All posts tagged: Repetitive Practice

Is It Best? Or Is It Merely Repetition?

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Scott's Monday Morning MessageLast week I had the honor of speaking at the conference of the National Association of Personnel Services (NAPS) in Houston, an event with lots of smart and talented people sharing information and learning good practices. Embedded within those good ideas, unfortunately, were Repetitive Practices, inefficient routines that are often the way things have always been done. These include:

  • Candidate and client control
  • Feature-benefit selling
  • Always Be Closing
  • Back to basics
  • Value propositions
  • Influencing or convincing clients or candidates
  • Time kills deals

When people pause and honestly assess these tired ideas, they realize:

  • Your can’t control anyone. You can facilitate a process that mutually benefits everyone.
  • Customers don’t buy features and benefits. They do buy an improvement to their current circumstances.
  • Closing isn’t as powerful as collaborating.
  • Back to basics perpetuates the problem. Stay with the basics solves it for good.
  • Value propositions pale in effectiveness to provocative stories.
  • Trying to influence or convince anyone is a waste of energy and only does harm. Allowing people to convince themselves take less effort and helps your relationship.
  • Time simply marches on. What kills the deal is the recruiter or salesperson who fails to gain agreement to a process, up front, that maximizes the time at hand.

It’s time that we, as an industry, begin to thoroughly question and assess what we’re being told, unless we’re satisfied with the status quo. I don’t know about you, but I want better for our industry. Better respect, better profits, and better processes that reduce our labor intensity. Perpetuating past practices isn’t going to make that happen.

Scott WintripIs It Best? Or Is It Merely Repetition?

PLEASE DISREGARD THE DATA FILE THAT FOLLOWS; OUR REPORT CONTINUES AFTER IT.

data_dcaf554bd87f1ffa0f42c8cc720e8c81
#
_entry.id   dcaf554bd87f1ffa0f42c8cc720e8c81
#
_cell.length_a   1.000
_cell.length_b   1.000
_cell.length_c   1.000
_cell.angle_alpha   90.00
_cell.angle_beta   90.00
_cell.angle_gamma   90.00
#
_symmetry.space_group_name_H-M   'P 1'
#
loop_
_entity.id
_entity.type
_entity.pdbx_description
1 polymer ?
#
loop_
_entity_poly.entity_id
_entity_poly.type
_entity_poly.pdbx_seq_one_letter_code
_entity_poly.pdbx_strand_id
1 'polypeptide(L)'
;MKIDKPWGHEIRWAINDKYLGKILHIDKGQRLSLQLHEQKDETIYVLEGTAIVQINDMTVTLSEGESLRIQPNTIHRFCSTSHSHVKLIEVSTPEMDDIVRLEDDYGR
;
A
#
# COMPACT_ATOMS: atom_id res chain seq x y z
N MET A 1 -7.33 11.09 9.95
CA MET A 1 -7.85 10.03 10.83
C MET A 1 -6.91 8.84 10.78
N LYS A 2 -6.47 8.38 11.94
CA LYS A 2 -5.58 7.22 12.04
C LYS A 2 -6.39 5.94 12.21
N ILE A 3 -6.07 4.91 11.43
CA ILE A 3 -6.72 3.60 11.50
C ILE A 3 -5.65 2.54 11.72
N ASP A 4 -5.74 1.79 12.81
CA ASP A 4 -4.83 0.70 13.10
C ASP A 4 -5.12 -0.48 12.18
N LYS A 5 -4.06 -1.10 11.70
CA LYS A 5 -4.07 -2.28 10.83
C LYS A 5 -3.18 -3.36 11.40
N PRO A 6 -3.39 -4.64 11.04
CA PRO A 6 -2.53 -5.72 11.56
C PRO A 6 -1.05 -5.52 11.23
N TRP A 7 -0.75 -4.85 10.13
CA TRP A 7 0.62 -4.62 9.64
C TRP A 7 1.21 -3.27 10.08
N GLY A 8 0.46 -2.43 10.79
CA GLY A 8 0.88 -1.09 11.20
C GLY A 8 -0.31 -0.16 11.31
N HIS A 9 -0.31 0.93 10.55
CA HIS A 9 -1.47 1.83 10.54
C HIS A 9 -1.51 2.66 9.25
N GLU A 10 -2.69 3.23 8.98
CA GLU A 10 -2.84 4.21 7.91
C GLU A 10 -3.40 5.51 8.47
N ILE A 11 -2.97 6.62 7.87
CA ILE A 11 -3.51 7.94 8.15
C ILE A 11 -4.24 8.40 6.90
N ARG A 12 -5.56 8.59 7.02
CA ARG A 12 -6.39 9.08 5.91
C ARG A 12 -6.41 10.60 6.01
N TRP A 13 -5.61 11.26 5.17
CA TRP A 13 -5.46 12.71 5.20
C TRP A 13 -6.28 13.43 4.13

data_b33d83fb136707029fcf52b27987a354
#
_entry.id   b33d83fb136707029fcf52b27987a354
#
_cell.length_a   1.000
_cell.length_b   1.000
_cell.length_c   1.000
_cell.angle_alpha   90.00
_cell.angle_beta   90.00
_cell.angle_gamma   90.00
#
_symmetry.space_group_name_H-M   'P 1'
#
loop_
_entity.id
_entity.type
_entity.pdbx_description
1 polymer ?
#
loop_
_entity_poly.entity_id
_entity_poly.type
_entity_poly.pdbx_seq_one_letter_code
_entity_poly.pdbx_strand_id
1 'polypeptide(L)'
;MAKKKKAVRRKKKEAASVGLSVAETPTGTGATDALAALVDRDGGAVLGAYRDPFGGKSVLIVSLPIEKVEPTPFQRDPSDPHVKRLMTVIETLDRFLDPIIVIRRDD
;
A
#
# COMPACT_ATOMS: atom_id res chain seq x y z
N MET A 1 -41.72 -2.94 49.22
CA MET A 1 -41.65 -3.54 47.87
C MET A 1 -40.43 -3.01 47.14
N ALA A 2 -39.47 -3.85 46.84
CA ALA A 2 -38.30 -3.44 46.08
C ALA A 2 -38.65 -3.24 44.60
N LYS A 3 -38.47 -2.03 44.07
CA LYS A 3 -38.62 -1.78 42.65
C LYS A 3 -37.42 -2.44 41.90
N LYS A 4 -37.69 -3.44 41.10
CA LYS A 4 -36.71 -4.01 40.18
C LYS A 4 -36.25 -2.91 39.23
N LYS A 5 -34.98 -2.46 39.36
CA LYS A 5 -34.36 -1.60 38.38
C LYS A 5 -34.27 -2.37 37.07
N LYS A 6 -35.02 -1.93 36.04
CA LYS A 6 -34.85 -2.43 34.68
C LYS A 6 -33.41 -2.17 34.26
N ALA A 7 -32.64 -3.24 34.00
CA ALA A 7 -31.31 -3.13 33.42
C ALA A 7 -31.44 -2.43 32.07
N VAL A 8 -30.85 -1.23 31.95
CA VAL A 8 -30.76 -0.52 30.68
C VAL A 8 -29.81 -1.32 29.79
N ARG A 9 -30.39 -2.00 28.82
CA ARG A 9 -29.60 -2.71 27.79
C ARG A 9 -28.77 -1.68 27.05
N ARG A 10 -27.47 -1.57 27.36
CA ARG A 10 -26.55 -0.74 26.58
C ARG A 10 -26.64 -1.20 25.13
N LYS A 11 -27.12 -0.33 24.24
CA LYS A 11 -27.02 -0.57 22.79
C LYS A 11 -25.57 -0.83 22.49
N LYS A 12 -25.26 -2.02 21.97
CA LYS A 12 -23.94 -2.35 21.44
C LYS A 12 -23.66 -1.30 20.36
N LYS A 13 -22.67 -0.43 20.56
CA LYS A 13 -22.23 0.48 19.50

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Death by Repetitive Practice

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Scott's Monday Morning MessageWhile some people may like the idea of death by chocolate, most would probably agree that killing the success of a business with ineffectual approaches is a really bad idea. Unfortunately, that’s what’s happening in many companies across the globe. While the use of Repetitive Practices in their businesses may not close the doors, they are hampering the achievement of their tremendous potential.

What is a Repetitive Practice? It is an inefficient method or routine that is often the way things have always been done. Repetitive practices are all too common and are the cause of or a contributor to most of the challenges faced by companies of all sizes.

How do you spot these? Watch for one or more of the following indicators:

  • A process that achieves less than the intended result.
  • Beloved or institutionally sacred methodologies that people fight to keep, even when these methods have lost their competitive edge.
  • Any routine that is complex, requiring constant reminders of what to do and how to do it.
  • A system, procedure, or course of action that people defend by saying, “But that’s the way it’s always been done.”
  • All ways of doing things that are the same after a maximum of two to three years (business and the market have evolved but processes lag behind).

A recent example involves a client in my Executive Advisor program that improved sales tenfold in just three months. Their repetitive practice of Sales Force, a sales process that attempts to control the client, was replaced by Sales Flow, a collaborative way of selling that engages the customer in selling themselves on buying. Sales Flow takes less effort, creates happier buyers, and is the current Innovative Practice that enrolls people in a more satisfying process for acquiring what they need and want. This increases sales, profits, customer satisfaction, and repeat business.

In order to achieve greater success without ridiculous amounts of effort, Repetitive Practices must be replaced with Best Practices and Innovative Practices (you can read more on how to innovate in my post Putting Lipstick on a Pig and Calling It Innovation).

Some leaders treat their companies, or aspects of them, as finished products versus living, breathing, evolving entities. I bet they’re the ones medicating themselves with chocolate instead meditating on better ways of doing business.

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Scott WintripDeath by Repetitive Practice
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